Maybe you were just reading about MRSA bacteria on the MRSA symptoms page and wondered how long it might take for a Multi Resistant bacteria to evolve.
Are Florida Beaches Safe? Health Department Doesn’t Know
On January 23, 2004, environmental documentary film maker Gary Burris of Goodland, Florida was shooting video at the northern end of Fort Myers Beach to continue reporting on his documentary “Deep Trouble: The Gulf in Peril.” Burris sat down in wet sand near the waterline and his pants became soaked with sea water.
Superbugs of the New Millennium
Community Associated Staph Infections a Growing Concern
Infectious Superbug Invades Beaches
Add the MRSA “superbug” to the list of concerns you bring to the beach nowadays, a research doctor said today.

Medical, Scientific, Informative Articles

MRSA Found on Beaches in Washington
VIDEO and Text. from the Interscience Conference On antimicrobial Agents , Doctor Marylin Roberts. (who is the lead scientist discovering the problem after studies on both coasts).
Medical, clear, concise yet very well explanatory information about MRSA
Recently discovered and studied
Health Department Information and Recommendations
The Most Lethal Superbug Epidemic Ever is Spreading Like Wildfire: Infectious MRSA Bacteria
MRSA Signs and Symptoms
Our results suggest that public beaches may be a reservoir for possible transmission of MRSA.”, the Puget Sound study, by Doctor Marylin Roberts
MRSA Bacteria Found at Puget Sound Public Beaches
Whether the source is human activity or the environment, beach goers should take precautions. The CDC recommends hand washing as the best defense against MRSA. Keep open wounds covered when going to the beach and avoid sharing towels. The actual risk of contracting MRSA at the beach is not currently known.” 2005.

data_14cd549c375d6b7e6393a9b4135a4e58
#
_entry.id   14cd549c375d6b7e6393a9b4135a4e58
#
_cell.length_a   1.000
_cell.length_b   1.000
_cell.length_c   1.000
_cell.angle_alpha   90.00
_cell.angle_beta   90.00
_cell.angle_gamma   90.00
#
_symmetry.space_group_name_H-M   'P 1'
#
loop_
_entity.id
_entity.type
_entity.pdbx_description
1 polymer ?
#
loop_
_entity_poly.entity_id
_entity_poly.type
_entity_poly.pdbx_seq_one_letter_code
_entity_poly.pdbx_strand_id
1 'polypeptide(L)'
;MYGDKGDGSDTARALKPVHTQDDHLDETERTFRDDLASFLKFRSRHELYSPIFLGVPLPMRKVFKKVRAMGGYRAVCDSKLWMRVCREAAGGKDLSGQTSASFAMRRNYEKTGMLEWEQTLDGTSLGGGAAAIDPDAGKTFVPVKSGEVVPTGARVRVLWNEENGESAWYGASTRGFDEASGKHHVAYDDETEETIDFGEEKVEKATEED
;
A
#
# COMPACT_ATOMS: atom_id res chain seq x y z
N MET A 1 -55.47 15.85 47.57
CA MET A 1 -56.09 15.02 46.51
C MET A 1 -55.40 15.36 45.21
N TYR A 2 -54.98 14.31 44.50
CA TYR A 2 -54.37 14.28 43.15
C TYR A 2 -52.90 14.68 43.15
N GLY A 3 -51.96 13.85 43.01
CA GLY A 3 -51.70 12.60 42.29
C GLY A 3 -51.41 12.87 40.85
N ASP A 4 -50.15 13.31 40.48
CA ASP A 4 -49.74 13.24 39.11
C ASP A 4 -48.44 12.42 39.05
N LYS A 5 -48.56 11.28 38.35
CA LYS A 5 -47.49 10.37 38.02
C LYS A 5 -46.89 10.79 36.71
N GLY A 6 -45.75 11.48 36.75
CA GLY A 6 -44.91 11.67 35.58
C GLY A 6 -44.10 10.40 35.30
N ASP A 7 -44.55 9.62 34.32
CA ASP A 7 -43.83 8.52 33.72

MRSA and Other Types of Staph Found in Ocean
MRSA is resistant to common antibiotics such as penicillin and amoxicillin, which is one reason it is so potentially dangerous.
New MRSA Bacteria Killer Registered by EPA
MRSA is usually spread by direct physical contact with those already infected or through indirect contact by touching objects (towels, clothes, sports equipment, etc.) that infected skin has contaminated. Consequently, any heavily trafficked area can be a source of infection.

In The News

Dangerous Staph Germs Found at West Coast Beaches
A day at the beach? Shower afterward. Sand, water can hold dangerous staph germs, study finds
MRSA discovered at five public beaches
Dangerous staph bacteria have been found in sand and water for the first time at five public beaches along the coast of Washington, and scientists think the state is not the only one with this problem.
MRSA ‘superbug’ found in ocean, public beaches
Lance Peterson, a University of Chicago infectious disease specialist who was not involved in the study, says, “Staph is a salt-loving organism. It’s not surprising to see it in the ocean.
MRSA on the beach?
Next time you go to the beach, you might want to shower – before you get in the ocean as well as after, says Dr. Lisa Plano, associate professor of clinical pediatrics and microbiology and immunology at the University of Miami.